But the Shinners were very happy, confident of adding another name to their nicely expanded complement of TDs. North Dublin veteran Larry O’Toole came along to witness the elevation of Denise, along with a blast from Sinn Féin past, Lucilita Breathnach.
Rogue votesI See His Blood upon the Rose.
In the RDS, where political blood was yet to be spilled, there wasn’t too much talk of changed landscapes and government formation. Minds were concentrated on the ballot papers and possible rogue votes.
Averil Power, who called for the recount because she was just 67 votes behind her nearest rival, saw that figure clawed back by a third, but it rose again a little bit.
With Mitchell deemed by the tallymen and tallywomen to be a near cert for the third seat, four names remained in contention for the last two: outgoing Independent TD Finian McGrath, outgoing Independent senator Power, John Lyons of AAA-PBP and outgoing Independent TD Tommy Broughan.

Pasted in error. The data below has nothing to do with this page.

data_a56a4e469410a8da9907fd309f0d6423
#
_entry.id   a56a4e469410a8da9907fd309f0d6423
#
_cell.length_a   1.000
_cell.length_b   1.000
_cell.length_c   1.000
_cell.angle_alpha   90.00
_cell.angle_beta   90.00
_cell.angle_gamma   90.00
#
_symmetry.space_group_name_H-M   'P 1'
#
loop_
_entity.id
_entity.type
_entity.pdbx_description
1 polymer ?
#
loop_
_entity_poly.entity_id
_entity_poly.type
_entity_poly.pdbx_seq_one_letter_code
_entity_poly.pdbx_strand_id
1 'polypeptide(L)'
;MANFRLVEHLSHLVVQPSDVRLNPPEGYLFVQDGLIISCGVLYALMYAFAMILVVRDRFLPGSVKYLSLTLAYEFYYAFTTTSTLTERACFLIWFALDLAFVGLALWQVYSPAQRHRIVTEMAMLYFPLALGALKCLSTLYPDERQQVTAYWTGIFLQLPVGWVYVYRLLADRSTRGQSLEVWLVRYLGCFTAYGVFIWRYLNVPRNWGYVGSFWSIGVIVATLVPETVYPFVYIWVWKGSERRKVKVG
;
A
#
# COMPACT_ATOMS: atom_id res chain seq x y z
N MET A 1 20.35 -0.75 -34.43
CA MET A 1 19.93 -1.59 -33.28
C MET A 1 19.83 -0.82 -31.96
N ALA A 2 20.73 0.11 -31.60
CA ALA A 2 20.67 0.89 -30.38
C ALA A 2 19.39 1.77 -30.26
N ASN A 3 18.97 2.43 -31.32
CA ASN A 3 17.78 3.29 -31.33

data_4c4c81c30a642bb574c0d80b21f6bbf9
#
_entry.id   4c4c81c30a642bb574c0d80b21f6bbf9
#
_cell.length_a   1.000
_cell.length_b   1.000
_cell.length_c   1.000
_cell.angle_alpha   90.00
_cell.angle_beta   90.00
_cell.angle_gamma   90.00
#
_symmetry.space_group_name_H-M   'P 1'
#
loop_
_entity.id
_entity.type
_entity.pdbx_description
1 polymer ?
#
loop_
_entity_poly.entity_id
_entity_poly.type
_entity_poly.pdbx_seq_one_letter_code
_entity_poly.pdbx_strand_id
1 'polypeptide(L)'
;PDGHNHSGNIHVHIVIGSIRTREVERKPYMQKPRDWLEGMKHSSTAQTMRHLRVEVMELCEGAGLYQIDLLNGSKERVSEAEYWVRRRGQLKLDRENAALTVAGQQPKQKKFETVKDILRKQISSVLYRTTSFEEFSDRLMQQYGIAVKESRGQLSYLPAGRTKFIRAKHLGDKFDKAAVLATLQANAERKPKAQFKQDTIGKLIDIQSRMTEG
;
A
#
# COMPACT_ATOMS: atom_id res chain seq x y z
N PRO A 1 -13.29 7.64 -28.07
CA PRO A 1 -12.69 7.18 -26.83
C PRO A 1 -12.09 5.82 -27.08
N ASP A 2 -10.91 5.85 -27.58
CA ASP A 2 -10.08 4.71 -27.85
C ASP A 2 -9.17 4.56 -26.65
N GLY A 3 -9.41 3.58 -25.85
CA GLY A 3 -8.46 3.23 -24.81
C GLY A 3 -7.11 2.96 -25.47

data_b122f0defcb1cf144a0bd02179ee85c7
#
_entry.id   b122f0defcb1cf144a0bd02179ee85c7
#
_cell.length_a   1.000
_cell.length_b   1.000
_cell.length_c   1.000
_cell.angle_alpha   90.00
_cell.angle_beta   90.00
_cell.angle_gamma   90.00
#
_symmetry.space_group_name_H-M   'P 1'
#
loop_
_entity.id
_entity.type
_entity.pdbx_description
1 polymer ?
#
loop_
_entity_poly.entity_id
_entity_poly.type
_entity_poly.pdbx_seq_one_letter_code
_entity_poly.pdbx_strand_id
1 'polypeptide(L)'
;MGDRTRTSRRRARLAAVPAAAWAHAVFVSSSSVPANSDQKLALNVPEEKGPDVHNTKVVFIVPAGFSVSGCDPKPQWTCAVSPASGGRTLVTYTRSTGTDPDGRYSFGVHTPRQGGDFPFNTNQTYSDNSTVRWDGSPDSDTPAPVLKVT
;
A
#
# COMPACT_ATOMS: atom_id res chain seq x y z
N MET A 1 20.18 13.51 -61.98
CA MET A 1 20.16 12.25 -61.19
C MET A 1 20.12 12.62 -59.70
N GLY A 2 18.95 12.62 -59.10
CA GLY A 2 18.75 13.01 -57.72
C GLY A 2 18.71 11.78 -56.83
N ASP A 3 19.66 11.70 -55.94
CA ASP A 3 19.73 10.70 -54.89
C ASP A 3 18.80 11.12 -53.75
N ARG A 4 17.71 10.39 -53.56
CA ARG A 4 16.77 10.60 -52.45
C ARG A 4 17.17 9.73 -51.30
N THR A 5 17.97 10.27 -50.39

The large number of ballots which had not been stamped was a major source of discussion, as was the view that the ballot sheet was so long many voters became confused when they tried to keep track of their preferences.
One supporter began referring to “disputatious” votes.
shy wishJoan Burton
Hours of happy fun for the talking heads.
It started first thing with a triumphant outing from Bertie Ahern on Seán O’Rourke’s morning show on RTÉ Radio One. The former taoiseach and Fianna Fáil leader is a man who knows a thing or two about negotiating coalitions and the give and take required to get a show on the road.